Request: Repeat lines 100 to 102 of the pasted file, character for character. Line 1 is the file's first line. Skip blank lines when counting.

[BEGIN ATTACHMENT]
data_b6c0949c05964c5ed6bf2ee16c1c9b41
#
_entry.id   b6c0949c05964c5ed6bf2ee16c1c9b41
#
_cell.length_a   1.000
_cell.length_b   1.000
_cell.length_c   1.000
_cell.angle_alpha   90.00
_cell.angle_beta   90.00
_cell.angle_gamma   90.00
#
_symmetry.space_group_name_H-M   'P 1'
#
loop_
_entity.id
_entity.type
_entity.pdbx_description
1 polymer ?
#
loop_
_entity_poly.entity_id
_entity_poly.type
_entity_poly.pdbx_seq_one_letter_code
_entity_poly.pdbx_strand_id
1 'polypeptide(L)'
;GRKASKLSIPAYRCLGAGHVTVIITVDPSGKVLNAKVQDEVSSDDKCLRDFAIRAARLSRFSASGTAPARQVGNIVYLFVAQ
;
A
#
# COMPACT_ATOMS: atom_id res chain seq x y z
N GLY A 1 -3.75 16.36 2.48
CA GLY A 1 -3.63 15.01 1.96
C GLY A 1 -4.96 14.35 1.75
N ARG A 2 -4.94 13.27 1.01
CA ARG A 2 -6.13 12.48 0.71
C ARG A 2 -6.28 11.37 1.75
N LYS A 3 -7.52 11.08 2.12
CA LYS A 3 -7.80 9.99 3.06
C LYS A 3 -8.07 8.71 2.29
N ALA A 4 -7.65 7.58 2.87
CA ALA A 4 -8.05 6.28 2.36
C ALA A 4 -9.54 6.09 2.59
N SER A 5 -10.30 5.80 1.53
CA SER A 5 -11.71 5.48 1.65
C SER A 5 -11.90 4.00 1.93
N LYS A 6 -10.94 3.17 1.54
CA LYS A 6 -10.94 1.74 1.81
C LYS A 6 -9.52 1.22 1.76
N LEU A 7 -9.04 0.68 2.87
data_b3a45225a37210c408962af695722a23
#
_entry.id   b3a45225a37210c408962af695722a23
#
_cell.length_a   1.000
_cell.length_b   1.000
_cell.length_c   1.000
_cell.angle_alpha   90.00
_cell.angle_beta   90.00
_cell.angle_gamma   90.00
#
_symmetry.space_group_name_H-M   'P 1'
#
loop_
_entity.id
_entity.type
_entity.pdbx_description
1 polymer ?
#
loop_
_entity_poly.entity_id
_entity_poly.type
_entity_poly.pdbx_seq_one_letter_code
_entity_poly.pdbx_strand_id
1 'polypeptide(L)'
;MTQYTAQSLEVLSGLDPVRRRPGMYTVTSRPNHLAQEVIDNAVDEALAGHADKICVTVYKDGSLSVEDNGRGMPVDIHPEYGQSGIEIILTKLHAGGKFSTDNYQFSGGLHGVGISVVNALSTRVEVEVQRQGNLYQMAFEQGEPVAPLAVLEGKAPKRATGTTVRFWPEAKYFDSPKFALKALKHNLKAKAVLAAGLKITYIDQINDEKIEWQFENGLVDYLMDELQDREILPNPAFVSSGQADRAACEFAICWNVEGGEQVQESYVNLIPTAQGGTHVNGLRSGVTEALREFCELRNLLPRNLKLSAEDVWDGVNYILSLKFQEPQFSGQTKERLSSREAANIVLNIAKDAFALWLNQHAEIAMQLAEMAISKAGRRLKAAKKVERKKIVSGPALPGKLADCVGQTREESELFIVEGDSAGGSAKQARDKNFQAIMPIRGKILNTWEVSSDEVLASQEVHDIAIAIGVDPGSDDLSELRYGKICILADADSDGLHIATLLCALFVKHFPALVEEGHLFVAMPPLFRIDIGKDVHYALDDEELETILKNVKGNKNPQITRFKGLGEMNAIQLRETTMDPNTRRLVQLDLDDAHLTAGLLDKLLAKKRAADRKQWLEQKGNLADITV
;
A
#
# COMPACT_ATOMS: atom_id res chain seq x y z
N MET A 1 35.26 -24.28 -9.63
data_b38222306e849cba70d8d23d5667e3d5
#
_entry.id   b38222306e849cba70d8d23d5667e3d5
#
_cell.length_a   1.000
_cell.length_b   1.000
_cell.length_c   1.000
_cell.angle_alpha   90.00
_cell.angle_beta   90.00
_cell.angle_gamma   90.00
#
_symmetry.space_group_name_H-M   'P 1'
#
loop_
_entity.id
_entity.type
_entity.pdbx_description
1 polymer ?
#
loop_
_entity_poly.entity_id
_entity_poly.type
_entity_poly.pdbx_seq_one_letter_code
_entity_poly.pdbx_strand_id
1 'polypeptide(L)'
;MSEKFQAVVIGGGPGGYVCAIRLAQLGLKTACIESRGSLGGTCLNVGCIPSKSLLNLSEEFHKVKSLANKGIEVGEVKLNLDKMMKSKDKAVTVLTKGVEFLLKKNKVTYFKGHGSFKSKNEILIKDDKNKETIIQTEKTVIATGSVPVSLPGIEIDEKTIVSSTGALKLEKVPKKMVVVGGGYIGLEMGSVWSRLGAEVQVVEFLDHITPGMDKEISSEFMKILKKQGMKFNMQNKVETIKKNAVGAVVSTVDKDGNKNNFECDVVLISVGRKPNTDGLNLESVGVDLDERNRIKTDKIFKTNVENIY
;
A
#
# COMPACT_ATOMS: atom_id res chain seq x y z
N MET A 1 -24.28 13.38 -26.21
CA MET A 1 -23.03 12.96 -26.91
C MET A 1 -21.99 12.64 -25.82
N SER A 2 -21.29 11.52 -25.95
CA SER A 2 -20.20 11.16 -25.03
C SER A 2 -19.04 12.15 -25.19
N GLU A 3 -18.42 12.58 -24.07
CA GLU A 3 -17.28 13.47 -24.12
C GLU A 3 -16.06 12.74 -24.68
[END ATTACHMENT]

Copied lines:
loop_
_entity_poly.entity_id
_entity_poly.type